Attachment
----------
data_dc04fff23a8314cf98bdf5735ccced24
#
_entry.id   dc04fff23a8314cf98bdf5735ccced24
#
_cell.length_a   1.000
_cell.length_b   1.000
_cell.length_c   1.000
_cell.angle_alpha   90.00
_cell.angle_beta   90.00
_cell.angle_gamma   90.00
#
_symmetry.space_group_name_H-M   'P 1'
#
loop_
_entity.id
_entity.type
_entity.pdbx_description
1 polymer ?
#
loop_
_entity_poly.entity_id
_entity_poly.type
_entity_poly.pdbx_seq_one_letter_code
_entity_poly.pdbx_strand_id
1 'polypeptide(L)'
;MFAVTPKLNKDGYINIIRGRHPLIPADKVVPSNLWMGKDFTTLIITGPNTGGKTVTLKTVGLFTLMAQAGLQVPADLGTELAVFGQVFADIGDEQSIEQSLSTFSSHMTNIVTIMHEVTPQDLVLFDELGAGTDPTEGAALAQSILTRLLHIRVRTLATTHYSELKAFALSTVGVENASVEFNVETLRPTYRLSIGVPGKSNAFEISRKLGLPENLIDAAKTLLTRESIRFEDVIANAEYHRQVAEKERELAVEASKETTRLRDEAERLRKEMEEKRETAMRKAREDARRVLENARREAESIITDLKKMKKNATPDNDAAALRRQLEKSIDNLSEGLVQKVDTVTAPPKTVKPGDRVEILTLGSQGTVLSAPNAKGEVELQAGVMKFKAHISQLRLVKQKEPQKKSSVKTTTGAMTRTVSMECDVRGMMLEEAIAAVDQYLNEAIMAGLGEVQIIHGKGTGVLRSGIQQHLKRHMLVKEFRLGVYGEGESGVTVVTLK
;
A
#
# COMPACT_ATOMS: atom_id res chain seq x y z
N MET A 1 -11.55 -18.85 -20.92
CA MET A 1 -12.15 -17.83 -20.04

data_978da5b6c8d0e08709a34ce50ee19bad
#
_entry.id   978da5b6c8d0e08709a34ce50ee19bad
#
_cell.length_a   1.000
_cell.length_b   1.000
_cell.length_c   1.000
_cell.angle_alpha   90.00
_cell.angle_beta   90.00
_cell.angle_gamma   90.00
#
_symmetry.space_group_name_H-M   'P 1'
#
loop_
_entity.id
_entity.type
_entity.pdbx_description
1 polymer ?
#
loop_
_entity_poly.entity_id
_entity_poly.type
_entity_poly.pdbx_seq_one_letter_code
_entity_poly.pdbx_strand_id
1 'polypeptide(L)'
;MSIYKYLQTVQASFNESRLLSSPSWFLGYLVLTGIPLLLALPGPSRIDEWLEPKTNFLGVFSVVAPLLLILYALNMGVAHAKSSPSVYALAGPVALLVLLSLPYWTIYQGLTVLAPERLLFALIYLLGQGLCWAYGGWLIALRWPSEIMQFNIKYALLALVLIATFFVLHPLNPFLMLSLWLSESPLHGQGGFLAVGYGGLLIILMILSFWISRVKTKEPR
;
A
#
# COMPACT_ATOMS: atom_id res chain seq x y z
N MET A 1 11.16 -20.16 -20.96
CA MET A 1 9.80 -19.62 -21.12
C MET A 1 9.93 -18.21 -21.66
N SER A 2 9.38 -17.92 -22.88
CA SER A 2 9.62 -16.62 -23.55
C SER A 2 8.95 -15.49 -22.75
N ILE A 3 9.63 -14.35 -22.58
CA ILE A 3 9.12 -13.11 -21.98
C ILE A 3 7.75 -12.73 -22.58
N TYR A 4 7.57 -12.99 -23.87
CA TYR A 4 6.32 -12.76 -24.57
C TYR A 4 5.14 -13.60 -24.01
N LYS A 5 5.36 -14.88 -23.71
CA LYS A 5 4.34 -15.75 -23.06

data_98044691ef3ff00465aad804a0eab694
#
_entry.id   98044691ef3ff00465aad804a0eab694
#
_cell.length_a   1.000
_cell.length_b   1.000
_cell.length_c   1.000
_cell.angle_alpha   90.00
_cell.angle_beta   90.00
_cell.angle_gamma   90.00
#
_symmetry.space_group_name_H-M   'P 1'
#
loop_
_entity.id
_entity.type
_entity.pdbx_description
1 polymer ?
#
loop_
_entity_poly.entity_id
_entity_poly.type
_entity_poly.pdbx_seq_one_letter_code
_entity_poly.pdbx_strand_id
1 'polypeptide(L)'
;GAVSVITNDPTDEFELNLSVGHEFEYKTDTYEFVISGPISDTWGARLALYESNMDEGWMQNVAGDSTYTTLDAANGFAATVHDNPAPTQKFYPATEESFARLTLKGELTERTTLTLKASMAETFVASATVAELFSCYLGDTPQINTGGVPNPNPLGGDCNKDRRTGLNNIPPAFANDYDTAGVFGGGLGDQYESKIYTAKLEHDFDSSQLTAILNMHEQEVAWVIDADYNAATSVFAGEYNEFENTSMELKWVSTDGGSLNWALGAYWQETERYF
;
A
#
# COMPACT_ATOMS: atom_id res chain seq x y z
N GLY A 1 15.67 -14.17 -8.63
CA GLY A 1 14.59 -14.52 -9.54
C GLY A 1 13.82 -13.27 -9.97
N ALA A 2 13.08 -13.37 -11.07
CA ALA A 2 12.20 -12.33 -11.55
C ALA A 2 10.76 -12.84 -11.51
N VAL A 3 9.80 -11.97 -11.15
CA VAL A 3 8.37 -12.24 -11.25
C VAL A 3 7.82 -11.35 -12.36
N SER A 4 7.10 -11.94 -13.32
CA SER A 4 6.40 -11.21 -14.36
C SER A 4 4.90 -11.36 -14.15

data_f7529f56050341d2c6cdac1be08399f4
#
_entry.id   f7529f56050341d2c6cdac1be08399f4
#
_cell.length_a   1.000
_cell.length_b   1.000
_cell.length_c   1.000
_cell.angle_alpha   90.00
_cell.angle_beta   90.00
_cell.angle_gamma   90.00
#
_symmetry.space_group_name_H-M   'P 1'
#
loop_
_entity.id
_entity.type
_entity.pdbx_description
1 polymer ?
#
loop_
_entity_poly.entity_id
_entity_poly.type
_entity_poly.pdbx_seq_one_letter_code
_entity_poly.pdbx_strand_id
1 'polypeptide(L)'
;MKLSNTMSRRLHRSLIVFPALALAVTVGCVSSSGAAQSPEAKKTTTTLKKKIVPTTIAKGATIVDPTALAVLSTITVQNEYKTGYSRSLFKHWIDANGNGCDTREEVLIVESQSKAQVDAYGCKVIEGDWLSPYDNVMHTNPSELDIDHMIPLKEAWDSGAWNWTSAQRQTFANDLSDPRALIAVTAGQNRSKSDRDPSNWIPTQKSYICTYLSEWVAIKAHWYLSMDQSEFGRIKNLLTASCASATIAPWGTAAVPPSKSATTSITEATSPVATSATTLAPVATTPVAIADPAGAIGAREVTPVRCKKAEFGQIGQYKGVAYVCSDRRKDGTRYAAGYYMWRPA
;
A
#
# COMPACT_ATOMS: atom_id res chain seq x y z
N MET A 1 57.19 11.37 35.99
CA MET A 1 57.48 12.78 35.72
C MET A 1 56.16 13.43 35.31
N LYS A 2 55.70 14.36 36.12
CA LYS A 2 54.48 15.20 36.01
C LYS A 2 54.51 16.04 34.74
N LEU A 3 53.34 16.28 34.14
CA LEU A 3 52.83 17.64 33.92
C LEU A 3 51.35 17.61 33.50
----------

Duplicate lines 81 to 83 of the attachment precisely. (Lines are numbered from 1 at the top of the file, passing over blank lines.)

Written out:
_cell.length_a   1.000
_cell.length_b   1.000
_cell.length_c   1.000